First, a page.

In my house we joke that we have to put a quarter in the kids’ Future Therapy Fund jar every time we make a parenting misstep. (This is obviously all in jest because if we actually were going to fund the therapy our kiddos would need, we’d be putting in ten dollar bills.)
In all seriousness, though, it can feel impossible to parent well in the swirl of modern life and with an awareness of all that our children need from us. It can be even more challenging and painful if we ourselves missed out on some of the fundamental resources we needed from our own parents.
This is where reparenting comes in. It’s a practice that can transform our relationship with ourselves, as well as our own children and loved ones.
Let’s start with the basics.
We all recognize that children need some foundational resources to grow into mature, well-resourced adults. These include the standard material resources like reliable nutrition and consistent shelter, but it also includes many non-tangibles. Here are a few:
- Predictability of reactions and consequences
- Validation of reality and feelings
- Emotional attunement and being seen
- Support with nervous system regulation
- Being considered precious and valuable
At first read-through, these might seem like the “softer” needs, the ones that are nice to have, but not necessary for survival. Certainly not things to get all bent out of shape about not getting.
But consider two truths for me. First, our human brains are wired to receive these behaviors and so crave them and seek them out. When we don’t receive them, parts of brains can literally atrophy and under-perform. Second, our modern day society requires that we function communally and in constant communication with other people. This means that developing the skills to do so effectively are, quite literally, imperative for survival.
So what happens when we aren’t offered things like attunement or predictability in our early development?
It’s important to understand that children are very resourceful, so they will try their very best to seek out similar experiences wherever they can, or deny their own needs for them. If a young girl couldn’t get soothing from a caregiver because he was frequently absent with his own depression, she learns to find the solace of food to regulate her nervous system. If a little boy doesn’t have his own feelings reflected back to him and is helped to feel understood, he begins to suppress his desire to share those feelings or begins to question their validity.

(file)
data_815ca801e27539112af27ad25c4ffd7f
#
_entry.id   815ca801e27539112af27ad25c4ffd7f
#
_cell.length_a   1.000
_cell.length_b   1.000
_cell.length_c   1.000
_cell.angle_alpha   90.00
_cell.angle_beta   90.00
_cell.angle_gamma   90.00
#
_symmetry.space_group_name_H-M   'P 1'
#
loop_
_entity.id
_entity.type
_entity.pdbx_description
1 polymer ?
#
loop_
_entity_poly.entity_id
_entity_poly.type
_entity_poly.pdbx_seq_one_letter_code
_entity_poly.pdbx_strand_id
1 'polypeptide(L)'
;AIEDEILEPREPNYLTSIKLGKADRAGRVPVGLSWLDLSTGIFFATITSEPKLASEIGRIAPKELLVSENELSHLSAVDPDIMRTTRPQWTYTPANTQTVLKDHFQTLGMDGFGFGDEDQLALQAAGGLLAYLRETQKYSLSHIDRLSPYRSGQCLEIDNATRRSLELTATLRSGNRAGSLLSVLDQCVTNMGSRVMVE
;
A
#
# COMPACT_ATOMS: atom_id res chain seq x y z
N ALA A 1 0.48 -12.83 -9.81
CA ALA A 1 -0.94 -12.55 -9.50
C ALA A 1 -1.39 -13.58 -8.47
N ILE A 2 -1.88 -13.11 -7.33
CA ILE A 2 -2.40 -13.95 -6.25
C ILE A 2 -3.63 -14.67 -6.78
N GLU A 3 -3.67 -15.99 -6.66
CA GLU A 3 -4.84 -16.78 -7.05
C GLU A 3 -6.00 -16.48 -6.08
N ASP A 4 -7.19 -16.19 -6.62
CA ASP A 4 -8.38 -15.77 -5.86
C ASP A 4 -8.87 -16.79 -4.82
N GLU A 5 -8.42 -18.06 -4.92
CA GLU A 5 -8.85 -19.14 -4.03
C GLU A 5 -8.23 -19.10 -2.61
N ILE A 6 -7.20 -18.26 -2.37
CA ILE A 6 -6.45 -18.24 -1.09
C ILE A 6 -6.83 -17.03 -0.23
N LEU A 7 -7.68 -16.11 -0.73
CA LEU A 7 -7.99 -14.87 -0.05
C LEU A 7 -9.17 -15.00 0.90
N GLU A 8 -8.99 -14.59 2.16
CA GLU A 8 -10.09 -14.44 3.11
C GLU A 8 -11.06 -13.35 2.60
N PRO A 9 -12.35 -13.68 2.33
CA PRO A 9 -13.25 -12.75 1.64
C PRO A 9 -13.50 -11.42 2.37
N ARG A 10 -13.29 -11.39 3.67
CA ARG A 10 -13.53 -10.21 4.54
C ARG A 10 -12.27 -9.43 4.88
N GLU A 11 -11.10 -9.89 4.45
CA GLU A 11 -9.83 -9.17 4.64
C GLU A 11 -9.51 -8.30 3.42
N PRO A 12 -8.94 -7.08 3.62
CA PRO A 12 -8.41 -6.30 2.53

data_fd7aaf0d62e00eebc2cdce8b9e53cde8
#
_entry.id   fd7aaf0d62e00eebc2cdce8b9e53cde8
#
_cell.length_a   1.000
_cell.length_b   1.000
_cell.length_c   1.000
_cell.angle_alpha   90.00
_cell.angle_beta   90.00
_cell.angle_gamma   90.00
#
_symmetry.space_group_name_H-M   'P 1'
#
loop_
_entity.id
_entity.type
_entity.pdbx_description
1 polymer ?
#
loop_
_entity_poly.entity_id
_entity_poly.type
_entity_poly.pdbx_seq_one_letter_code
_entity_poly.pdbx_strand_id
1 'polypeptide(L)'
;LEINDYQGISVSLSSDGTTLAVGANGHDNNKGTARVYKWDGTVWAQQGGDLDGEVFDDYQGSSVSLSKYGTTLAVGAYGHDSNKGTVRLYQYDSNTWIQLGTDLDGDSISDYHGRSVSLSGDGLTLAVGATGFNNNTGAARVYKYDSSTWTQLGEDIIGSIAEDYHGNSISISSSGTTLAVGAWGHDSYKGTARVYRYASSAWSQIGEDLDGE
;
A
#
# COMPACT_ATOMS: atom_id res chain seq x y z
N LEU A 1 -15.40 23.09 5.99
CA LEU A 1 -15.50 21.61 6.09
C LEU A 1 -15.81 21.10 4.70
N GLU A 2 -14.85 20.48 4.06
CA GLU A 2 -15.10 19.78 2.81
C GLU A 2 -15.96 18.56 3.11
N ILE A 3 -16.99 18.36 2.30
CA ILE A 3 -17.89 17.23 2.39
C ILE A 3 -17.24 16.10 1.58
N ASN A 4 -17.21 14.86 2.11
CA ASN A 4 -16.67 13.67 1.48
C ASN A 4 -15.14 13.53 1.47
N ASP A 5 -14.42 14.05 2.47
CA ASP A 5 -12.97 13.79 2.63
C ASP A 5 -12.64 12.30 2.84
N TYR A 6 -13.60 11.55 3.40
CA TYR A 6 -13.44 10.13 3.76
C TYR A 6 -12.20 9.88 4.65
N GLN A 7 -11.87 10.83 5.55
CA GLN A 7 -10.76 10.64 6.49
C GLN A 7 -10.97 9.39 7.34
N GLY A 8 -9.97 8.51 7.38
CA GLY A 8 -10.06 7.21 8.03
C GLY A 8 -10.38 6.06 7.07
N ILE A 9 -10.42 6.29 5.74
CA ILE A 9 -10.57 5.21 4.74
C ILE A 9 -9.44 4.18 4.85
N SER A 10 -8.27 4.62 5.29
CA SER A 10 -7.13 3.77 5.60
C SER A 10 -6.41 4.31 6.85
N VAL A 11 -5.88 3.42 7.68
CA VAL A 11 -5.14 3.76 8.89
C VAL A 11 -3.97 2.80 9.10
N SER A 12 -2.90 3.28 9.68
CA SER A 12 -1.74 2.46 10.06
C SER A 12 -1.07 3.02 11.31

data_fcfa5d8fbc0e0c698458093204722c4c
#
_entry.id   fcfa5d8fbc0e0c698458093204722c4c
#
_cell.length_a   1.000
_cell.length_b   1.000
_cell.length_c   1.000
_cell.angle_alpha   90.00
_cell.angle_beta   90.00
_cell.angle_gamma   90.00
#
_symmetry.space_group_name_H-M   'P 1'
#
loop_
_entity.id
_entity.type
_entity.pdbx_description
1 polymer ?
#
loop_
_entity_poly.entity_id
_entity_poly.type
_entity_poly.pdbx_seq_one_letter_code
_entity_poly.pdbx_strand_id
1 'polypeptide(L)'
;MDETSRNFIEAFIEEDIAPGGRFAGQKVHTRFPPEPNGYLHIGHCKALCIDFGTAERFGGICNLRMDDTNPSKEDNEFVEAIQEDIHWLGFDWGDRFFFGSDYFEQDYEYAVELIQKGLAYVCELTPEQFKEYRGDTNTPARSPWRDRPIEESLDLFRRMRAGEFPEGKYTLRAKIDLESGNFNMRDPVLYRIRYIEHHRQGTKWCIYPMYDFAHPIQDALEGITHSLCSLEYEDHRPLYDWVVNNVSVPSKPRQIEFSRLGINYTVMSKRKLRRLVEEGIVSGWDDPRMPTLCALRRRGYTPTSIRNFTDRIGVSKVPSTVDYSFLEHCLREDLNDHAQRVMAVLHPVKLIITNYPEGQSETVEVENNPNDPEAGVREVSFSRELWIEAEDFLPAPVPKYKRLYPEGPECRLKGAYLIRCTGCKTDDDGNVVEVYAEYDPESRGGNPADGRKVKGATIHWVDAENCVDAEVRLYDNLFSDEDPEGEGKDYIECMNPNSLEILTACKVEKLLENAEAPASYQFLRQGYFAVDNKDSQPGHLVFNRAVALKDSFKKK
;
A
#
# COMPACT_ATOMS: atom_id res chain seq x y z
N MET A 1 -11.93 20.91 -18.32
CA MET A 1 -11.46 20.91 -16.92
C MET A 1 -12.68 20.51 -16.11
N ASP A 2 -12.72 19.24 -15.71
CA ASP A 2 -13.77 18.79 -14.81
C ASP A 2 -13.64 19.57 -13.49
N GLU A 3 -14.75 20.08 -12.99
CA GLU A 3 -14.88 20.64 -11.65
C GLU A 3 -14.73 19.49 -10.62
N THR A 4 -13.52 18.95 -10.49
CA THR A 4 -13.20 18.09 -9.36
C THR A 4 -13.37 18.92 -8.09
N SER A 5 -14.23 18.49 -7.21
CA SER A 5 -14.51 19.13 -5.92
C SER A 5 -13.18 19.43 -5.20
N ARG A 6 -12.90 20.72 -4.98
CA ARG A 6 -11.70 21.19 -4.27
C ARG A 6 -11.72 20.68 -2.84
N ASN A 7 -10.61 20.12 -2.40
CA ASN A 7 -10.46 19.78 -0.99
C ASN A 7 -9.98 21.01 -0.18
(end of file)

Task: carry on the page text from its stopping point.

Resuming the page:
It might seem like these experiences happen in the most dire of circumstances, but in fact most of us experience deficits in parenting. We don’t have to have had cruel or absent parents to have lacked in some core areas. In fact, most of us had parents that did the best they could.
Recognizing that they did what they could with the resources and circumstances they had can be part of the healing process, but it can’t stop there. And this is where reparenting comes in. It’s the opportunity to offer to ourselves the experiences that we didn’t get or didn’t get enough of in our early development.
Reparenting doesn’t mean making ourselves peanut butter and banana sandwiches for lunch every day (though I’m most definitely not knocking this), but rather extending the love, compassion, and nurturance that we needed more of as a child to ourselves now as an adult.
It might look like responding to difficult experiences or painful experiences with any of the following, said to ourselves:
- I know that you are hurting right now and I’m here for you.
- What you are needing right now makes so much sense.
- Your desires could never be too much.
- I’m going to help you calm down by reminding you of your breath as a tool.
- You did a great job today setting that boundary. I know it was hard.
- Even if this situation goes poorly, you are deserving and I love you.
It can also involve some important other components, including:
- Developing consistency in the care we give to ourselves, both emotionally and practically. A simple example is that in my own reparenting work, I started making my bed each morning. It was a small, but important sign that I could value my future (nighttime) self enough to want to create a lovely space for her to return to.
- Helping ourselves set important boundaries with others, something that many of us failed to see modeled or were actively encouraged not to do.
- Putting ourselves to sleep at a reasonable time and giving ourselves consistent nutrition.
- Practicing self-compassion exercises to remind ourselves of our inherent worthiness, even in the face of mistakes.
This work isn’t easy, but it’s some of the most powerful I have found. As we begin to show up for ourselves with attunement, grace, compassion, and love, the changes in our senses of self and in our relationships take shape.